Perhaps Mr. Woodbridge's most fondly remembered piece for the magazine was the 1965 sports satire "43-Man Squamish," written by Tom Koch: it featured a nonsensical field game played with shepherds' crooks, diving flippers, polo helmets and impossibly complicated rules.I assume in Heaven there are the necessary Quarter-Frummerts, Overblats, and Back-Up Finks. So flourish a Frullip for one of the Mad Magazine greats from the old era.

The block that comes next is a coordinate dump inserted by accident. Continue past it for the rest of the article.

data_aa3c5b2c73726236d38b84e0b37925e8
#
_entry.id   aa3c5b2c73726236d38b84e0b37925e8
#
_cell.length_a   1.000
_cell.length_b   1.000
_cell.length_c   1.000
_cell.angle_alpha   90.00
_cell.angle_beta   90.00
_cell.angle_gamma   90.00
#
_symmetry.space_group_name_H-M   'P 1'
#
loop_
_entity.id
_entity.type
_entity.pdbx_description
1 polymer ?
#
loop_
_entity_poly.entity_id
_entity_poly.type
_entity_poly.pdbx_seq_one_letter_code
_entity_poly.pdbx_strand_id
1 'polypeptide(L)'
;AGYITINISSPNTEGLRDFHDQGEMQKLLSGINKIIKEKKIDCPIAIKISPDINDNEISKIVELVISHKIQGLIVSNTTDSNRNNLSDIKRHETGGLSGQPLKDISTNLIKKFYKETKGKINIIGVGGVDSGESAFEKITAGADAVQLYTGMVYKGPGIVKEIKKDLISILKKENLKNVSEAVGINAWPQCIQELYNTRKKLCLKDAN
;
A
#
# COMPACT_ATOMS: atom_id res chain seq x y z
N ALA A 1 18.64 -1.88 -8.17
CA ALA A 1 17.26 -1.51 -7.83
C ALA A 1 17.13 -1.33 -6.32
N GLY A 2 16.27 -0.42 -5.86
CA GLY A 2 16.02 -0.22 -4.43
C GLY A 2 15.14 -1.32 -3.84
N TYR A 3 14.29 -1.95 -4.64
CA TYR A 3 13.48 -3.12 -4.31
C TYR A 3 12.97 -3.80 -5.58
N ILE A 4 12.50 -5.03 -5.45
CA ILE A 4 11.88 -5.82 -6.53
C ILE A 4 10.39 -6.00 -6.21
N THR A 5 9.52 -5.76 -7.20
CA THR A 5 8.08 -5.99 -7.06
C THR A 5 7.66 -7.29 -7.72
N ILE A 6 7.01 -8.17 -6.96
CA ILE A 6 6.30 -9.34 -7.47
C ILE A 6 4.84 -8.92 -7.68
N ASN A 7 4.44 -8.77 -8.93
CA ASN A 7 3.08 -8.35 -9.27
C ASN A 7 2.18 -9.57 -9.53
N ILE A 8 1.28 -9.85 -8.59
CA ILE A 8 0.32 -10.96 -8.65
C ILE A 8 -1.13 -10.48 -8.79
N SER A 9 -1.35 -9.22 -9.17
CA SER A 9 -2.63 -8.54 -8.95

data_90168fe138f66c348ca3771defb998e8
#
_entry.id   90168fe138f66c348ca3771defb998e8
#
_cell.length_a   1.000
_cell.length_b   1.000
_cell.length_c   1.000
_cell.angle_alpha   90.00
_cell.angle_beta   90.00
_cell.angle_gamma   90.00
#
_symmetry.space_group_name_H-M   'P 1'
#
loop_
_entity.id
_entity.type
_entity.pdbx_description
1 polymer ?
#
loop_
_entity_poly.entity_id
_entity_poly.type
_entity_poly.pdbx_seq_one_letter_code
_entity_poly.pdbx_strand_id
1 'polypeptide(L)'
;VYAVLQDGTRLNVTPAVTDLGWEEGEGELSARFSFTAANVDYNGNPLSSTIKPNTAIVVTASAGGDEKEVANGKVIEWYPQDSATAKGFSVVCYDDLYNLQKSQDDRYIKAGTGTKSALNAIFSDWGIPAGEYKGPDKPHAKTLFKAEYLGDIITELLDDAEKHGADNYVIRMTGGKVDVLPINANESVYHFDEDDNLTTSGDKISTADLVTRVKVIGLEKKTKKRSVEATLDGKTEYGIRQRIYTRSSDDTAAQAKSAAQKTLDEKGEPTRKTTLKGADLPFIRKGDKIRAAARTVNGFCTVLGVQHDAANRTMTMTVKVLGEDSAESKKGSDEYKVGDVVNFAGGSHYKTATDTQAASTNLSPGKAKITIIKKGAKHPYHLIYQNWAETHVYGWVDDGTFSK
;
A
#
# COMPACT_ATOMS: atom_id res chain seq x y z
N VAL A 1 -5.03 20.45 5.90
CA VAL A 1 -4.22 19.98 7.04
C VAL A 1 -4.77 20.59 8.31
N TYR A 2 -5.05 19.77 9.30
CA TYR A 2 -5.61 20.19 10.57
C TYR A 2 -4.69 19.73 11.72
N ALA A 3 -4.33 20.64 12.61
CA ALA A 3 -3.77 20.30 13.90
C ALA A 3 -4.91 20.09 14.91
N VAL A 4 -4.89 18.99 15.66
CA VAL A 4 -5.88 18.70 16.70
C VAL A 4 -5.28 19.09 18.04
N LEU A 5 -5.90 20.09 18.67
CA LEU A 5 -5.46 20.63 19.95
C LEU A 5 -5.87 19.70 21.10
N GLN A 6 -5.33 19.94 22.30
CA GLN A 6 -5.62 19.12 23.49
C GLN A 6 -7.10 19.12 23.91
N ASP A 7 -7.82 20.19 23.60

"The different equipment was hysterical," Mr. Meglin recalled. "George was able to make that real." College students from all over the country sent in photographs of themselves playing the game.
On a personal note: I discovered Mad on a drug store magazine rack in Delaware in the early sixties. It was the first magazine I ever subscribed to. Like many others, I was thrilled by the new vistas on the culture it opened up. I tried to tip off a friend about the fabulous magazine. She said, "You read Mad? That's for boys!" If only I had been capable of rejecting that statement, which she was so sure of, instead of feeling ashamed of my inferior perceptiveness!